Building From Scratch
By Pete Smith
Guerin Catholic Boys Basketball Head Coach from 2004-2018
This article originally appeared in the Winter 2023/2024 issue of Impact Magazine, Guerin Catholic’s Alumni Magazine, in honor of the school’s 20th Anniversary.
In 2004, I was blessed to be Principal Keith Marsh and Athletic Director Eric Anderson’s choice as boys’ basketball coach. Eric not only started the athletic program with a very modest budget (our athletes fundraised annually for a while, too) and a bleacher-less gymnasium, but Eric had no athletic administration experience. He played both in the NBA and overseas after his standout career at Indiana University. I often helped him with questions and experiences with my years at other schools, but I was teaching in the Carmel Clay Schools and could only give advice. Eric and his assistant Debbie Stanisz made it all happen, and I’m so proud of the department’s success.
We had 17 boys on the team and played a freshman schedule when we started the 2004-05 school year. The next season many of those boys moved up to the jv team and seventeen more boys made up our freshman squad.
All Golden Eagles athletic teams had first varsity teams in 2006-07, and our school became eligible for the IHSAA Tournament. Basketball-wise, our
enrollment was classified 2A for our first five varsity seasons. That first season the IHSAA assigned us to the Triton Central Sectional. Despite having no
seniors yet, our team advanced to the championship game where we lost a nail biter to Park Tudor 50-48.
Obviously, all GC sports merited the use of our only gym, and now both the girls’ and boys’ programs had three teams (varsity, jv, and freshmen). Gym scheduling really became taxing. As a result, our team often practiced off campus. Sometimes we used my friend’s gym in Noblesville or on a court in a warehouse in the Westfield Industrial Park (both had only two goals). Comically, there were a few occasions we had to use my pal’s horse barn that only had a half court! At the drop of a hat we’d lose our gym practice time sometimes to school and outside events that requested the gym for an event or program right after the school day ended. But, we made it work!
An additional challenge in starting our basketball program “from scratch” was finding opponents that would play us. Schools were not very receptive to playing a new parochial school. No one was beating the door down to play us. Therefore, to build a competitive schedule, I took the boys all over the state to play in games and holiday tournaments. We won the eight-team Franklin County Holiday Tournament in 2007, our program’s first time to cut down nets. The foundations of our program were well established by that first senior class of 2008, and the program was gaining respect. Defensively we committed to the statement “Contain, Protect, and Contest” and offensively we used the acronym FBI—Fast Break with Intelligence. And as our program’s first four-year varsity letter winner Riley Rapp ’12 likes to remind me, I often said to the guys, “Deception is good in basketball; bad in life.”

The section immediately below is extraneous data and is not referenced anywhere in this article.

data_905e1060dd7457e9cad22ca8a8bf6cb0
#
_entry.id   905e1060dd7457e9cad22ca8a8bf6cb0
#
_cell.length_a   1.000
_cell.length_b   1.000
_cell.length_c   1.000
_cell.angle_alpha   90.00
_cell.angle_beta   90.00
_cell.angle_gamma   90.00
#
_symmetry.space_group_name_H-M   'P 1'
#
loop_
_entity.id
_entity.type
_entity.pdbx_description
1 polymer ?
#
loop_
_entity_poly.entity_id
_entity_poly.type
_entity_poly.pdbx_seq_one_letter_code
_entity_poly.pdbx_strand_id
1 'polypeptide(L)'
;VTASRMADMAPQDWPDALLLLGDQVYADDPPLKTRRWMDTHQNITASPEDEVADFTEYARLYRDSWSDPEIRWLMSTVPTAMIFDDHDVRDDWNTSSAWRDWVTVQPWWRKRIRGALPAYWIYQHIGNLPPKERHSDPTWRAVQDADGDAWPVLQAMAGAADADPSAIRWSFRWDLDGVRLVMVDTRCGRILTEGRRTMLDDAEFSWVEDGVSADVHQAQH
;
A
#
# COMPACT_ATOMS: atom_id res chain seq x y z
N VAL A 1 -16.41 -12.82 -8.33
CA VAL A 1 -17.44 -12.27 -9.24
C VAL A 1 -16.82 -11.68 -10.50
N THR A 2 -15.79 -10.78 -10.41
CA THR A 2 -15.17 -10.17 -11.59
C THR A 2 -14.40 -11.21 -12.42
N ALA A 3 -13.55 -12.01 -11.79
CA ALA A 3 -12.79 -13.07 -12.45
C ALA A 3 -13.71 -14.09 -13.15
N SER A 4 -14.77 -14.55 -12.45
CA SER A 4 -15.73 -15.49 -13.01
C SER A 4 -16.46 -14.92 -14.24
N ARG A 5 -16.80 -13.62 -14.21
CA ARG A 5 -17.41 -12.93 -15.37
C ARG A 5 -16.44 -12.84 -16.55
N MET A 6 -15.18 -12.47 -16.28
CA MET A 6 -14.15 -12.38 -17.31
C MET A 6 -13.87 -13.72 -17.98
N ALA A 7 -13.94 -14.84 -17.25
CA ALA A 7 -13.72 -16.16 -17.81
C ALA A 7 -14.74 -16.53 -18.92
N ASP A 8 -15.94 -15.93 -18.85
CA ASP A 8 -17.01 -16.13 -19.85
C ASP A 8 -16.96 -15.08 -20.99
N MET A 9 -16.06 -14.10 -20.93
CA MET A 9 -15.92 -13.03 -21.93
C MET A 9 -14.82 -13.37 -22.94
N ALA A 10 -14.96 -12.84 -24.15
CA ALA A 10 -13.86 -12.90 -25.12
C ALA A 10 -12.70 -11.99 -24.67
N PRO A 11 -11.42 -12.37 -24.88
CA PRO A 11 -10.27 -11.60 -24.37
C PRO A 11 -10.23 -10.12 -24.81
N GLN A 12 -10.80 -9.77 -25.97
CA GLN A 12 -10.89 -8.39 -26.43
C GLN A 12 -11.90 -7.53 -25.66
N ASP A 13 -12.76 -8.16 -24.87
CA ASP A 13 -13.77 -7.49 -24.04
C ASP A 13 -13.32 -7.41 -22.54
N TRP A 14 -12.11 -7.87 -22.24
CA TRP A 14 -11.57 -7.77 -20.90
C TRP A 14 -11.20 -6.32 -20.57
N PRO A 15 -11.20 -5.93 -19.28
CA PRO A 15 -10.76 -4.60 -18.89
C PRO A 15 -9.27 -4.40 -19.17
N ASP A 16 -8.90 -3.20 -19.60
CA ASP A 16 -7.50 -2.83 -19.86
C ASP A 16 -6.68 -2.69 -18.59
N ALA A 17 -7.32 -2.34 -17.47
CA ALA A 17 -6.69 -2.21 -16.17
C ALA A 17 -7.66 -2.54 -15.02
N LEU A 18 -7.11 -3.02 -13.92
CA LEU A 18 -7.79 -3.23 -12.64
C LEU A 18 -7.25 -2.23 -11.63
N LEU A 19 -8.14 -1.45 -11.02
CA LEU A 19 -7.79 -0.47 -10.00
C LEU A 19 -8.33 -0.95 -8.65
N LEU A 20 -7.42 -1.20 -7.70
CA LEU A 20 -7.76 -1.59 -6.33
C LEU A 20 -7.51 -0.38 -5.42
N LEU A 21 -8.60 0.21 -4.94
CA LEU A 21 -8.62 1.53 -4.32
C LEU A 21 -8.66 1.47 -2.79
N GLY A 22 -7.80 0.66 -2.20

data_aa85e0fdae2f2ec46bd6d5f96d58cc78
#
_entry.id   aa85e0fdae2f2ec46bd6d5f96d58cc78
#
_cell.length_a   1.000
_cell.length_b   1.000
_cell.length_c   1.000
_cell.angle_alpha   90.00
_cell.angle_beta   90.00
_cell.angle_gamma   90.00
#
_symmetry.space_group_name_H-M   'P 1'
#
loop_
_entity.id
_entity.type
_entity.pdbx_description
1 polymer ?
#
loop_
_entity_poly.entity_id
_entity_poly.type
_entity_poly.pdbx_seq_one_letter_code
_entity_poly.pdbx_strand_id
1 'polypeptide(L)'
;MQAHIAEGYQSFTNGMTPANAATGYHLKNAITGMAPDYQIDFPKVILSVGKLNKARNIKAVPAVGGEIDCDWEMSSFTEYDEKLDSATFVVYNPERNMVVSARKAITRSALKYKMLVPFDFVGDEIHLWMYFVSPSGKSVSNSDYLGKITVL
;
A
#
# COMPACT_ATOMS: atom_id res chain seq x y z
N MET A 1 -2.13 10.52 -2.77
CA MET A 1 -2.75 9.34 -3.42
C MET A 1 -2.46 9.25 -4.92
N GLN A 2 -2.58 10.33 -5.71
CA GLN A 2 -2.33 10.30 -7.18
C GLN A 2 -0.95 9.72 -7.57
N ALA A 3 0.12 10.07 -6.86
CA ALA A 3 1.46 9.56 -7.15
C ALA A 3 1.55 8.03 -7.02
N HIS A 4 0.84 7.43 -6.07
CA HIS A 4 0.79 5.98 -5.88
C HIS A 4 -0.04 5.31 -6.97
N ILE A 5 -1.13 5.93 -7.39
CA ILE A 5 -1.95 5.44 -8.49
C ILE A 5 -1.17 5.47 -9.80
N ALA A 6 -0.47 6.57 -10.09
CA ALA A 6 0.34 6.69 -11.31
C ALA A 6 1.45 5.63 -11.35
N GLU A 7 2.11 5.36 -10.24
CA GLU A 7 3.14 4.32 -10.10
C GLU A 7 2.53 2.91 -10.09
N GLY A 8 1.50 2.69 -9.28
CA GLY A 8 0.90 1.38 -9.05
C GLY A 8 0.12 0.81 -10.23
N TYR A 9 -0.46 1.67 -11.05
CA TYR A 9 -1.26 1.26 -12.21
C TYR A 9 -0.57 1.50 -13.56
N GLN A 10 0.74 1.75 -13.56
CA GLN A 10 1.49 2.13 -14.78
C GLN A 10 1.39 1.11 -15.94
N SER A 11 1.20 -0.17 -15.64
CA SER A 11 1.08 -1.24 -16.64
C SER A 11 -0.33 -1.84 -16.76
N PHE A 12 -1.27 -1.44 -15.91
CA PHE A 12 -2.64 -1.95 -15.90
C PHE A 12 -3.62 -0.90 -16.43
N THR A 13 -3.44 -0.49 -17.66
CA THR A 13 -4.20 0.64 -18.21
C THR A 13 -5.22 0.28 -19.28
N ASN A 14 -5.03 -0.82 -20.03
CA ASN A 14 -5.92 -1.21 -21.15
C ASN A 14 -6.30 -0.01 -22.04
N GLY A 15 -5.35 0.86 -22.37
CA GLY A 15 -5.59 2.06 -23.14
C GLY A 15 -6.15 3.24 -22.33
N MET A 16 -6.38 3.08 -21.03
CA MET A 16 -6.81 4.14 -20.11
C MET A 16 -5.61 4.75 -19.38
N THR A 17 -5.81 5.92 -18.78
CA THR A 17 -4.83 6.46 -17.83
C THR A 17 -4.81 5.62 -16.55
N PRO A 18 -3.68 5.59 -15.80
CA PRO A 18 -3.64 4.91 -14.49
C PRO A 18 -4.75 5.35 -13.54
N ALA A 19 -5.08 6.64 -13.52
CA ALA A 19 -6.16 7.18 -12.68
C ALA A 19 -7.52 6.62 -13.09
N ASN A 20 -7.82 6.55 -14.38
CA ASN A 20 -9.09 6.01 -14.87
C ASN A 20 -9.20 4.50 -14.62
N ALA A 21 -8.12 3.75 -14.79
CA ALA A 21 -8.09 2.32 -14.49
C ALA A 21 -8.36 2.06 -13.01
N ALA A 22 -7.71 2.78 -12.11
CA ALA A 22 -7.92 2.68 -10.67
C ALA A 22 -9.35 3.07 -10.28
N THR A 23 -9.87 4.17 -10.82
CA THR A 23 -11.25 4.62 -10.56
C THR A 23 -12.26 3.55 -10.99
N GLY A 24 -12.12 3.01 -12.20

We compiled a 10-5 record in 2A state tournament games with a regional finalist team and a sectional title. Our school’s enrollment for the 2011-2012 school year had increased just enough though that we were moved up to the 3A tournament. That season we won 24 games and captured our school’s first IHSAA state championship in any sport with a 64-48 victory at Conseco (now Gainbridge) Fieldhouse over Norwell High School. Three years later a new group of Golden Eagles won 22 games and another state title with a thrilling 62-56 win over Griffith High School.
After that 2015 season, GC was the first boys’ basketball team ever that was moved up to 4A competition by the IHSAA’s ‘Success Factor.’ We graduated eight seniors off that second state championship squad, including IHSAA Trester Award winner Matt Labus ’15 and our first and only Indiana All-Star in Matt Holba ’15. The next two seasons our teams won 30 games and embraced the opportunity to play in the 4A tournament. However, we were a bit outmanned at that level come tourney time, and I feel bad those teams didn’t have the chance to play in the classification our school’s enrollment reflected.
My passion for coaching was tied into teaching students. I retired from education in 2016 and started a new profession. I learned quickly that it was time for me to leave the sidelines when I was not in the classroom all day. I thoroughly loved my years starting and building a basketball program at GC, and again, feel very blessed to be a part of the school’s history.